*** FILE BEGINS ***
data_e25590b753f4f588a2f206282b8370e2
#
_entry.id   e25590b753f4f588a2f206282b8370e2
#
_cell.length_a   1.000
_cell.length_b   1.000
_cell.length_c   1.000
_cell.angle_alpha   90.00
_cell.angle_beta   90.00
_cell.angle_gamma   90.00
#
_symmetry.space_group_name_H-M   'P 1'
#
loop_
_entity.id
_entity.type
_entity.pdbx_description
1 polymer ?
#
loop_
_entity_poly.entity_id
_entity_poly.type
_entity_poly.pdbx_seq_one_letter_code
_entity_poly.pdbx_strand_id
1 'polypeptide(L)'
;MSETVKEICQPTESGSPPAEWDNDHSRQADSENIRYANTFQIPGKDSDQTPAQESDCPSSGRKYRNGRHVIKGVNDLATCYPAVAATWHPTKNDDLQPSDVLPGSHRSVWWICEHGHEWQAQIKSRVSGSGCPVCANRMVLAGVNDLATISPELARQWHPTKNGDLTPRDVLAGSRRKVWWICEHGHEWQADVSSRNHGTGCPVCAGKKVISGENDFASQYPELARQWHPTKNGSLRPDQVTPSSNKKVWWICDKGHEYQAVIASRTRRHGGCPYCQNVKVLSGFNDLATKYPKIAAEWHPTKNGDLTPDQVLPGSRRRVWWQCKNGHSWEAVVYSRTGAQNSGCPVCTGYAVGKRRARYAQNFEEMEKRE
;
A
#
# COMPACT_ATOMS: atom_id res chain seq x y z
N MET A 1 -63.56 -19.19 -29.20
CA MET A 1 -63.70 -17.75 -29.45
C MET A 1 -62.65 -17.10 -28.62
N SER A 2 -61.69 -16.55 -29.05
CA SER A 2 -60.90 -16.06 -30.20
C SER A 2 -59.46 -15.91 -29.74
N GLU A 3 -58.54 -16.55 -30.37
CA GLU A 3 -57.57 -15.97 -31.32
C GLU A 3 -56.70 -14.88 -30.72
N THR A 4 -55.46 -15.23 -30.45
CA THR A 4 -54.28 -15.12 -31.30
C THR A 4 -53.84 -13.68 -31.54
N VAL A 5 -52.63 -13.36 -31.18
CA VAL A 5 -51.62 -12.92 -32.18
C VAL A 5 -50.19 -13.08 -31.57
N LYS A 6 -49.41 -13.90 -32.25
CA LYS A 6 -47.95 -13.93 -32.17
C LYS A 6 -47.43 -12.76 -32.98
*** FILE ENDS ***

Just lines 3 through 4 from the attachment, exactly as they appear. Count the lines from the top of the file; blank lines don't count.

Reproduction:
_entry.id   e25590b753f4f588a2f206282b8370e2
#